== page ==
Cato: And furthermore it is my opinion that Carthage must be destroyed!
Scipio: And in my view Carthage must be spared!
. . . and implies — especially in the line ‘[a]fterwards he adopted a still more forceful method of driving home his point’ — that the old censor spent a good deal of time trying to persuade the Senate to adopt his line of thinking.
Pliny’s account is as follows:
Burning with a mortal hatred to Carthage, anxious, too, for the safety of his posterity, and exclaiming at every sitting of the senate that Carthage must be destroyed, Cato one day brought with him into the Senate-house a ripe fig, the produce of that country. Exhibiting it to the assembled senators, ‘I ask you,’ said he, ‘when, do you suppose, this fruit was plucked from the tree?’ All being of opinion that it had been but lately gathered, –Know then,’ was his reply, ‘that this fig was plucked at Carthage but the day before yesterday –so near is the enemy to our walls.’ It was immediately after this occurrence that the third Punic war commenced, in which Carthage was destroyed, though Cato had breathed his last, the year after this event. (Historia Naturalis, 15.20)
Taking this description at face value, it would appear that ‘immediately’ after tossing his lovely figs onto the floor of the Curia Cato’s senatorial colleagues wasted no time in declaring war against their old enemy and sending the consuls off towards Africa — thus placing the Figgish Fib firmly in 150 or 149 B.C., the first year of the Third Punic War.
So which one is it: 153/152 or 150/149? I’m not entirely sure, though I find myself leaning quite heavily in favour of the earlier date. My opinion is based chiefly on the strength of the clues in Plutarch but also because Pliny’s account could be viewed in a different light. The man, after all, was writing about figs — not about Cato himself or about the war with Carthage. (Hence the title of the relevant chapter in his Historia Naturalis: ‘HISTORICAL ANECDOTES CONNECTED WITH THE FIG’.) It should come as no surprise that events tend to become a little compressed in his account, which is rather less of a history and more of a collection of fig tales. In addition, D. W. Baronowski (Classical Philology 90, no. 1, Jan. 1995, p. 28) asserted that Cato might have repeated the proximity argument — and hence the Figgish Fib — in his De Bello Carthaginiensi oration, delivered towards the beginning of 149. This means that although the incident probably took place just after the embassy of 153, it may well have been retold (perhaps reenacted?) by Cato just days or hours before the Senate declared war against Carthage. In other words, Pliny could have been writing about the figs’ second appearance, two or three years after they made their debut on the Senate floor.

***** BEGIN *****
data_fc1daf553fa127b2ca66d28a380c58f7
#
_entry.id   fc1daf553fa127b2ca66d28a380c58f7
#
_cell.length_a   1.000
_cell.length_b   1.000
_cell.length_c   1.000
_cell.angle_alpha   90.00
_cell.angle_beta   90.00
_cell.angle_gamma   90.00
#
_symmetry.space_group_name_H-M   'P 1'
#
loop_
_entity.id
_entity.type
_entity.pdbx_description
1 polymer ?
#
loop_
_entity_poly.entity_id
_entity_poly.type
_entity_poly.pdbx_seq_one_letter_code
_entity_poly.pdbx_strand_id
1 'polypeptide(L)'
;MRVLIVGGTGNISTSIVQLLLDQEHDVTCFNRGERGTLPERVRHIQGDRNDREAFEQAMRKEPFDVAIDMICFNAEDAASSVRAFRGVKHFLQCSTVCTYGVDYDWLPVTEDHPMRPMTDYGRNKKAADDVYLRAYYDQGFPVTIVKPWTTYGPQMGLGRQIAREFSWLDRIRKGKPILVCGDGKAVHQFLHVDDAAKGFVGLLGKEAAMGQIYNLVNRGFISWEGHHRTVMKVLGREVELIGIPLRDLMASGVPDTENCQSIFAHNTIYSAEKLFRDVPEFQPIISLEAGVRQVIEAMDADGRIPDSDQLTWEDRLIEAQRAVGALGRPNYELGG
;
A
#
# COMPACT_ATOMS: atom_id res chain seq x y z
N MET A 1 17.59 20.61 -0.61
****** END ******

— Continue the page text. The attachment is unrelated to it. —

Nevertheless, the issue is by no means settled, and there may be some evidence out there that would suggest another date entirely. Feel free to air your own views and interpretations. (Since my only modern account of the war is Goldsworthy, perhaps some of our fellow members who have read other modern authors might have something different to suggest.)